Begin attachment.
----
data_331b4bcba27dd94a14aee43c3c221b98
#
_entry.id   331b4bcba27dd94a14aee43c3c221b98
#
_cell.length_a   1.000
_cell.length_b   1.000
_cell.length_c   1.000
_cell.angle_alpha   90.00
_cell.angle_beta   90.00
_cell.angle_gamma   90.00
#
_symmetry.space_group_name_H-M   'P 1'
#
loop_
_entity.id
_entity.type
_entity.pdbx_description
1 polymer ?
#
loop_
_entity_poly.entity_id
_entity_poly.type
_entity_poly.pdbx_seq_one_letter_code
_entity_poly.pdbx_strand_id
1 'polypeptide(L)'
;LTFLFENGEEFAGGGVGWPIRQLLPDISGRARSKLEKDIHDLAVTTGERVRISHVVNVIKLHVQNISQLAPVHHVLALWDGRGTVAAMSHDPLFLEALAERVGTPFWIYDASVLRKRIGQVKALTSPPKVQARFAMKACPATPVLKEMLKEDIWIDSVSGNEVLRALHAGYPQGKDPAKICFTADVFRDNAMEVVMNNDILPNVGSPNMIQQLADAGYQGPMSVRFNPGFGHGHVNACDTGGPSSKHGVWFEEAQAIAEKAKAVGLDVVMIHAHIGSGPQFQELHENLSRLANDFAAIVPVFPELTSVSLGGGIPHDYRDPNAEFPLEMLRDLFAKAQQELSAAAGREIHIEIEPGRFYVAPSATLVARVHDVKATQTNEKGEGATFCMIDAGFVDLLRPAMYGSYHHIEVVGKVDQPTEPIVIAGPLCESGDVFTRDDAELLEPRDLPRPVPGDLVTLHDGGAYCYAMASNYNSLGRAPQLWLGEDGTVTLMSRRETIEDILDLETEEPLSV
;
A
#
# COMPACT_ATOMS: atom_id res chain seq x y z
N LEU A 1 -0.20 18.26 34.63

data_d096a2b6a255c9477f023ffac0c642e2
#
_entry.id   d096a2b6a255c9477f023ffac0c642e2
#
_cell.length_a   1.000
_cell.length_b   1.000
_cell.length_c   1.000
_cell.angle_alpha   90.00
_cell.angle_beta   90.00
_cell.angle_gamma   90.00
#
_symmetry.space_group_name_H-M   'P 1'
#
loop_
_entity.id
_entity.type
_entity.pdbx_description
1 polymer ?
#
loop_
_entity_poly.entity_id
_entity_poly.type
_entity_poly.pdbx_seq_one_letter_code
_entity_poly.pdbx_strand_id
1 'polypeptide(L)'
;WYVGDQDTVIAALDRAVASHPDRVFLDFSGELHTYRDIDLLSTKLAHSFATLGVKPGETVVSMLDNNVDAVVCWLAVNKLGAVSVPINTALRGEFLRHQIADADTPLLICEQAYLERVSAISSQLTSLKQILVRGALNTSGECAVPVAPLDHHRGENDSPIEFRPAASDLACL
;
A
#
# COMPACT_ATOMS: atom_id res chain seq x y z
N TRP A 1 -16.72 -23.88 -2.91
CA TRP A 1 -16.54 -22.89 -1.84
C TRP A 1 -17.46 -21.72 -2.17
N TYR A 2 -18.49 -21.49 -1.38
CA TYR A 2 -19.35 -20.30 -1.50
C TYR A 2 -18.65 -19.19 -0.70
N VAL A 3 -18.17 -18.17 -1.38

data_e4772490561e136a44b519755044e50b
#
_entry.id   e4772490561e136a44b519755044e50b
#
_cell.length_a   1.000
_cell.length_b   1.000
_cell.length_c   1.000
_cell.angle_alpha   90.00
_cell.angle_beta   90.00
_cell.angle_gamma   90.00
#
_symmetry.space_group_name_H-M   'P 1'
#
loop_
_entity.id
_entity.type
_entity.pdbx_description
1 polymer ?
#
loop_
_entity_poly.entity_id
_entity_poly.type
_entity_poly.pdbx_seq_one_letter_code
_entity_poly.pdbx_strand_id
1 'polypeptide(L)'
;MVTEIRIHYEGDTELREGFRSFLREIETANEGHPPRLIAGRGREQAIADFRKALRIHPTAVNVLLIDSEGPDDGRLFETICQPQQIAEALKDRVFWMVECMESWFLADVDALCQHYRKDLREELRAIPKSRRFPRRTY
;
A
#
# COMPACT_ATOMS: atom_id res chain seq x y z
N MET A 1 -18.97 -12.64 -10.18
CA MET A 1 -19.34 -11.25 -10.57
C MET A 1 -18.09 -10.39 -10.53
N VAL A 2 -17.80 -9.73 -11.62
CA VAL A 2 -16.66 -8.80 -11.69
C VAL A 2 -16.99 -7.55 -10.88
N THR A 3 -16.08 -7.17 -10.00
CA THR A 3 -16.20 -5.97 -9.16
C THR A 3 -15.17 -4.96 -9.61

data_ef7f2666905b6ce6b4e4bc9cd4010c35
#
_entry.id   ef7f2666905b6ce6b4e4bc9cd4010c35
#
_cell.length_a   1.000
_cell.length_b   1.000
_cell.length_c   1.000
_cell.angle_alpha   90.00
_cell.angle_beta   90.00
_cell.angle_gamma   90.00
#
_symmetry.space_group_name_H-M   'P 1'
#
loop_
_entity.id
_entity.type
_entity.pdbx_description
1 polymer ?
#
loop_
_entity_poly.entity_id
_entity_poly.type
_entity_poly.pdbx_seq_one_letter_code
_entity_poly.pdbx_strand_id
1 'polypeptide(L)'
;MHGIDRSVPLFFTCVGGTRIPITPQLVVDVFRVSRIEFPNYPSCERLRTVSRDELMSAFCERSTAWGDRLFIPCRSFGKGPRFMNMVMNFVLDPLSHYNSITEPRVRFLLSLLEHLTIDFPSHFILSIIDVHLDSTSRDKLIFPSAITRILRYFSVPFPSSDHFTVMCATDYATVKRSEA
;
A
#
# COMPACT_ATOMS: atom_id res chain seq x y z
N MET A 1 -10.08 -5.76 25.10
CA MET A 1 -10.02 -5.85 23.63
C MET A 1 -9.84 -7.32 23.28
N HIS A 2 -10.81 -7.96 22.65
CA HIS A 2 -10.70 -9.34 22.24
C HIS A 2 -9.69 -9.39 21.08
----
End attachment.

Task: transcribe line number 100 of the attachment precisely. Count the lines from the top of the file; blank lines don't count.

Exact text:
CA MET A 1 -19.34 -11.25 -10.57